What starts as an investigation into the brutal killing of a teenage girl in Lisbon develops into a patchy history lesson which
starts in Nazi Germany in 1941 and continues to the 1990s. A factory owner is forcibly enlisted into the SS and given the task of securing an increasing amount of wolfram from Portugal for the German war machine. To do this, he uses a local
peasant leader and the two of them become rich and powerful, more so when his task is changed to receiving and hiding
bullion. The two of them set up a bank and get rid of the SS men involved in the scheme (though one escapes). By the 1950s, the peasant has become a respectable banker with the German being involved in dealing with overseas branches.
On a return to Lisbon he has sex with the peasant's wife and later boasts of this though this leads to his being convicted of
murder (of the escaped SS man) and imprisoned. Jumping forward, one of the peasant's sons is a society charmer and well-
placed to run his father's business while the younger one joins the Portuguese secret police. Later, when the Salazar regime is overthrown, the latter leaves Portugal for some years but returns under an assumed name when his father dies. He becomes involved in the bank again, eventually taking over when his brother is killed in a car crash. Almost in passing, he
is shown to have regular sexual liaisons on a Friday including, unexpectedly, the rape of a legal secretary delivering papers to
the office he uses solely for that purpose. In the course of investigating the murder, the detective in charge is transferred when he seems to be treading on important toes. The murdered girl is the daughter of the lawyer who had handled work for the bank set up with the SS gold and the detective eventually finds that she had been buggered by the younger son who is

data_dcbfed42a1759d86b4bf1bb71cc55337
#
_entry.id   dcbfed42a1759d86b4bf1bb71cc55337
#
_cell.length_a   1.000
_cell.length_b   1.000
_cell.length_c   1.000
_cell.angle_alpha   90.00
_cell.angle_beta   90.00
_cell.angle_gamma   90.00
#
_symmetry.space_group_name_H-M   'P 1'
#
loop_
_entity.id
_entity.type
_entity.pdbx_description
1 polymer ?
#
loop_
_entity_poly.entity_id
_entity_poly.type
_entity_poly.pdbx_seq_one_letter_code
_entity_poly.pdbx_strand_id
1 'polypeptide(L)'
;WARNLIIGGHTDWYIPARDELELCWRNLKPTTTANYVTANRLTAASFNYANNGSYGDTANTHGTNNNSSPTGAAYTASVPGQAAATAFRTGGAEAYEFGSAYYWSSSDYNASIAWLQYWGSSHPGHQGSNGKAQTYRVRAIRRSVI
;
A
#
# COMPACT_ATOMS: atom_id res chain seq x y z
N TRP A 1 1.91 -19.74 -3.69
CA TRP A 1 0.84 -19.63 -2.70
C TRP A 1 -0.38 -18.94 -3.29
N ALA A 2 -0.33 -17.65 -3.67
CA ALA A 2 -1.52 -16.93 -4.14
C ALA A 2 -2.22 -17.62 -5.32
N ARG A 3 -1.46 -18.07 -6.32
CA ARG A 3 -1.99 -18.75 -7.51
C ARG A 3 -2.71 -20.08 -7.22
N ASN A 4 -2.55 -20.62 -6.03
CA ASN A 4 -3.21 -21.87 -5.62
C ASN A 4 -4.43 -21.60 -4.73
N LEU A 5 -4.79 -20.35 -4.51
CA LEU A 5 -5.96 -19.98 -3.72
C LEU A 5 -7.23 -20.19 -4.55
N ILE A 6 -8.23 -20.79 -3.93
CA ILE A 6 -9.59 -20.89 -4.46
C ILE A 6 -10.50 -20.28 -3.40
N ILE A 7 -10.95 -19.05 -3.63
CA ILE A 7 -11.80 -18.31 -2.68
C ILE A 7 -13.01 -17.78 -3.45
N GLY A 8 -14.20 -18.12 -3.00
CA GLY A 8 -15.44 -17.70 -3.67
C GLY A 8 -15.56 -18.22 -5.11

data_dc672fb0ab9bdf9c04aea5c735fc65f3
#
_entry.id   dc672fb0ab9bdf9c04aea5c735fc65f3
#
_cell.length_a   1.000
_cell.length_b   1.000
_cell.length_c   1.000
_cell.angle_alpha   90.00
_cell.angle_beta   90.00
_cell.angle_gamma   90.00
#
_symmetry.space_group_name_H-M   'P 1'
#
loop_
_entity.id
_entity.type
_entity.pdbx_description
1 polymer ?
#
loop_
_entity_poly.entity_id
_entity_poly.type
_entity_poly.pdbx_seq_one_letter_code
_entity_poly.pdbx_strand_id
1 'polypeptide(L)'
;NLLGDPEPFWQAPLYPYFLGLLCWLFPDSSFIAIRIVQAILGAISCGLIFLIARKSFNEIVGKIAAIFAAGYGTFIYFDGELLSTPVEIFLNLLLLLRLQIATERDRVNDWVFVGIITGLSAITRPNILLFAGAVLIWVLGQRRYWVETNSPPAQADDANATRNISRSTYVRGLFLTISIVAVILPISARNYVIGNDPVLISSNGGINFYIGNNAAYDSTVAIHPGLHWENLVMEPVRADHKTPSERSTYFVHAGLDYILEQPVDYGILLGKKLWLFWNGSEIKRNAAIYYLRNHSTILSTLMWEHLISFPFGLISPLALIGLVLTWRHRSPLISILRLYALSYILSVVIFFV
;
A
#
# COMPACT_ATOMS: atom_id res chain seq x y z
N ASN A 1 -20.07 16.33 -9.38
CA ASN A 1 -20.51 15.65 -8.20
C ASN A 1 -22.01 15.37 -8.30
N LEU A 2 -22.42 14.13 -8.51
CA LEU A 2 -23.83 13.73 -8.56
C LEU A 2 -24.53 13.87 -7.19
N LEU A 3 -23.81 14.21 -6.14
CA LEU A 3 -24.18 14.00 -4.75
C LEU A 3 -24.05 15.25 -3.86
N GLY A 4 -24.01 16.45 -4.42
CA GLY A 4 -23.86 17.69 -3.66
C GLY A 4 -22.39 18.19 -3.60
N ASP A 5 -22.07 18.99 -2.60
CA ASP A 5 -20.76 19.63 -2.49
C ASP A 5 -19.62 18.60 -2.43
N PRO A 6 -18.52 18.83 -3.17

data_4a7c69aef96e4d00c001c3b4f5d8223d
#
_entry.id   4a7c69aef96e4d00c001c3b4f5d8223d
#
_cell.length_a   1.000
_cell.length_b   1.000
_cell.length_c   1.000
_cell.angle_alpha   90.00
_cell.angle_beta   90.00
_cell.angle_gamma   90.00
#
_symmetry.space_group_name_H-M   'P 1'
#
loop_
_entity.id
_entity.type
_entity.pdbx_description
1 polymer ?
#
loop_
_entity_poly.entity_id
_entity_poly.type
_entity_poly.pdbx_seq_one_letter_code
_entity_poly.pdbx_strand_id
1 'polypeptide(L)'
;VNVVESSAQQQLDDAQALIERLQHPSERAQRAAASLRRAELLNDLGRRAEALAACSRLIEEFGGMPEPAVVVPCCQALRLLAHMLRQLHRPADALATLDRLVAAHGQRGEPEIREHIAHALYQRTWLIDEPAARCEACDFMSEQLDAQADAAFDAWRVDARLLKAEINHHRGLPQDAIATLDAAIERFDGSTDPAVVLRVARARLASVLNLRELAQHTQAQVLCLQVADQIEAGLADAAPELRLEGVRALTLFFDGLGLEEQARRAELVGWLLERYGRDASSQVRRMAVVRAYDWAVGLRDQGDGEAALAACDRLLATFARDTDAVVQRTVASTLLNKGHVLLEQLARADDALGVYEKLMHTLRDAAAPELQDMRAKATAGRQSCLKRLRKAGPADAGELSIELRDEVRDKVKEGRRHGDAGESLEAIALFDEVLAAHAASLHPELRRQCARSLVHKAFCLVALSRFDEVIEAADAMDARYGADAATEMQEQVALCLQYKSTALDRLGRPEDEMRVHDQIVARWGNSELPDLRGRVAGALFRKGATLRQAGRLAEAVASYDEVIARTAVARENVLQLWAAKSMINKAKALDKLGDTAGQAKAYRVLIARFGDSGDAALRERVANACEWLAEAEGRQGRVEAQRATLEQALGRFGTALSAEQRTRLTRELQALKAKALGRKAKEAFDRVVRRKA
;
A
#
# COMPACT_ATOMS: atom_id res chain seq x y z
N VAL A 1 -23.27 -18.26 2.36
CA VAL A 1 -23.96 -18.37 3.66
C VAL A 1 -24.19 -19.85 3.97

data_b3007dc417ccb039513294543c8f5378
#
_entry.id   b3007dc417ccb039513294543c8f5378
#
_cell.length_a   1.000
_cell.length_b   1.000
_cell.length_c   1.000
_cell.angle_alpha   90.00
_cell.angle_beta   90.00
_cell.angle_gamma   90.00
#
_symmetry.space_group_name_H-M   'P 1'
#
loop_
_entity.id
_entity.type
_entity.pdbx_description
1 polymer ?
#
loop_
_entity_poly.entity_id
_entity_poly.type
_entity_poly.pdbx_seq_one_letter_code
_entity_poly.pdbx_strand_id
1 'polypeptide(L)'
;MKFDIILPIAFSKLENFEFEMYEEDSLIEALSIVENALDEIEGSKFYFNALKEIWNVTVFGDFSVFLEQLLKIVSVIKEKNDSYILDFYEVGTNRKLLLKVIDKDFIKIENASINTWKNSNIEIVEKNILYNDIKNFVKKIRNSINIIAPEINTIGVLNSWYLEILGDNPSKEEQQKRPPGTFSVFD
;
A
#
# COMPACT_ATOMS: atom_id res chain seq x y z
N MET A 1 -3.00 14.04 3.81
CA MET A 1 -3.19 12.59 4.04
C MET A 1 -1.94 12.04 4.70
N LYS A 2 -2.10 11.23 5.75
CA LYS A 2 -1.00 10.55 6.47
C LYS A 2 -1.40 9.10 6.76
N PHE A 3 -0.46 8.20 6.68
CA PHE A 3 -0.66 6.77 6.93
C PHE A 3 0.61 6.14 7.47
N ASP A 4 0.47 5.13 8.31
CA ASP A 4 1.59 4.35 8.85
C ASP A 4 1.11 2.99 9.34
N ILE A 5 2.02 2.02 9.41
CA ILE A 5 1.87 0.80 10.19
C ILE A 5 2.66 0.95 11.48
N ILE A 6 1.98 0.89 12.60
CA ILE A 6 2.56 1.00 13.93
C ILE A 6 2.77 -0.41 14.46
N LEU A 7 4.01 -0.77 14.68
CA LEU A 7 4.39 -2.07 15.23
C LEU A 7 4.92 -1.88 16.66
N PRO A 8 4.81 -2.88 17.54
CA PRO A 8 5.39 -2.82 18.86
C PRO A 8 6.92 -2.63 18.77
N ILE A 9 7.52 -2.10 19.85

then convicted of murder and, simultaneously, the German, now released from prison, provides evidence of the bank's origins. The twists in the tail are that the younger son had raped the fiancee of the lawyer a week before their marriage and
the murdered girl was his daughter; he was not the murderer but had been set up for this by the lawyer who had discovered the relationship but there was no way of proving this in addition to which the lawyer was well protected by the powers that be.
The above misses out a lot of sub-plots and is released not straightforwardly but in smaller sections jumping back from the
present investigation to the past with the links only becoming obvious near the end. Reasonably wel written and certainly
holding the interest despite the necessary coincidences along the way. It would possibly have been less successful without the detailed inserts from the past though reading just the parts dealing with the murder and investigation provide a satisfactory enough story on their own.